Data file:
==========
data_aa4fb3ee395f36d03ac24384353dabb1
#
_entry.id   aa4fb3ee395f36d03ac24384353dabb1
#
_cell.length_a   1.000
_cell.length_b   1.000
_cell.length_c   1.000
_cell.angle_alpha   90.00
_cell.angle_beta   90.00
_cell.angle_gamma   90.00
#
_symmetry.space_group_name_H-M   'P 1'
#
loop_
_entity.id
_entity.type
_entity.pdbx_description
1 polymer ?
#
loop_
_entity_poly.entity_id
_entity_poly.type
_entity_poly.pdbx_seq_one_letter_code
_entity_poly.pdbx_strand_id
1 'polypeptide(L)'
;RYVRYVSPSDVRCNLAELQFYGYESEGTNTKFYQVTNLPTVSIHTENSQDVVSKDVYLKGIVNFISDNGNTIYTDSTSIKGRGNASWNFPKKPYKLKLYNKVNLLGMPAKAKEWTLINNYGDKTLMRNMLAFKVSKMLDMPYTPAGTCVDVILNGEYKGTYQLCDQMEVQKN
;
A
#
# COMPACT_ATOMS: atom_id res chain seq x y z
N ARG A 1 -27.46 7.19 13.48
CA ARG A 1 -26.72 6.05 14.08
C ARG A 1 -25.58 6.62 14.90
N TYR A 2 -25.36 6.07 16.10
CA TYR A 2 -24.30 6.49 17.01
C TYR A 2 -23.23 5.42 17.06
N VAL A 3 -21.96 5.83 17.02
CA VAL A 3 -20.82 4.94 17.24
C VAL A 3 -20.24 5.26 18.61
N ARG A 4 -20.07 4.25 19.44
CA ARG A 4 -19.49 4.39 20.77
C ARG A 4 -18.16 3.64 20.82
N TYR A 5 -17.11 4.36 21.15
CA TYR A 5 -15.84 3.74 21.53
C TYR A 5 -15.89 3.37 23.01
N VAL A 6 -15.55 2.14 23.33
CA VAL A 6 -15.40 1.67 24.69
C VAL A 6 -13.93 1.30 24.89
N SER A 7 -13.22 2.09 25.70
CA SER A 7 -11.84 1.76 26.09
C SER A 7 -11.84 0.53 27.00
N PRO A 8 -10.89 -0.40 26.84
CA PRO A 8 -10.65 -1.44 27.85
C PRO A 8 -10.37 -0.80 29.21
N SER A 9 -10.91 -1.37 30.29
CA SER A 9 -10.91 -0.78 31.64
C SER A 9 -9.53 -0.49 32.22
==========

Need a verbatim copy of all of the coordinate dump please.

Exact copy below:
data_aa4fb3ee395f36d03ac24384353dabb1
#
_entry.id   aa4fb3ee395f36d03ac24384353dabb1
#
_cell.length_a   1.000
_cell.length_b   1.000
_cell.length_c   1.000
_cell.angle_alpha   90.00
_cell.angle_beta   90.00
_cell.angle_gamma   90.00
#
_symmetry.space_group_name_H-M   'P 1'
#
loop_
_entity.id
_entity.type
_entity.pdbx_description
1 polymer ?
#
loop_
_entity_poly.entity_id
_entity_poly.type
_entity_poly.pdbx_seq_one_letter_code
_entity_poly.pdbx_strand_id
1 'polypeptide(L)'
;RYVRYVSPSDVRCNLAELQFYGYESEGTNTKFYQVTNLPTVSIHTENSQDVVSKDVYLKGIVNFISDNGNTIYTDSTSIKGRGNASWNFPKKPYKLKLYNKVNLLGMPAKAKEWTLINNYGDKTLMRNMLAFKVSKMLDMPYTPAGTCVDVILNGEYKGTYQLCDQMEVQKN
;
A
#
# COMPACT_ATOMS: atom_id res chain seq x y z
N ARG A 1 -27.46 7.19 13.48
CA ARG A 1 -26.72 6.05 14.08
C ARG A 1 -25.58 6.62 14.90
N TYR A 2 -25.36 6.07 16.10
CA TYR A 2 -24.30 6.49 17.01
C TYR A 2 -23.23 5.42 17.06
N VAL A 3 -21.96 5.83 17.02
CA VAL A 3 -20.82 4.94 17.24
C VAL A 3 -20.24 5.26 18.61
N ARG A 4 -20.07 4.25 19.44
CA ARG A 4 -19.49 4.39 20.77
C ARG A 4 -18.16 3.64 20.82
N TYR A 5 -17.11 4.36 21.15
CA TYR A 5 -15.84 3.74 21.53
C TYR A 5 -15.89 3.37 23.01
N VAL A 6 -15.55 2.14 23.33
CA VAL A 6 -15.40 1.67 24.69
C VAL A 6 -13.93 1.30 24.89
N SER A 7 -13.22 2.09 25.70
CA SER A 7 -11.84 1.76 26.09
C SER A 7 -11.84 0.53 27.00
N PRO A 8 -10.89 -0.40 26.84
CA PRO A 8 -10.65 -1.44 27.85
C PRO A 8 -10.37 -0.80 29.21
N SER A 9 -10.91 -1.37 30.29
CA SER A 9 -10.91 -0.78 31.64
C SER A 9 -9.53 -0.49 32.22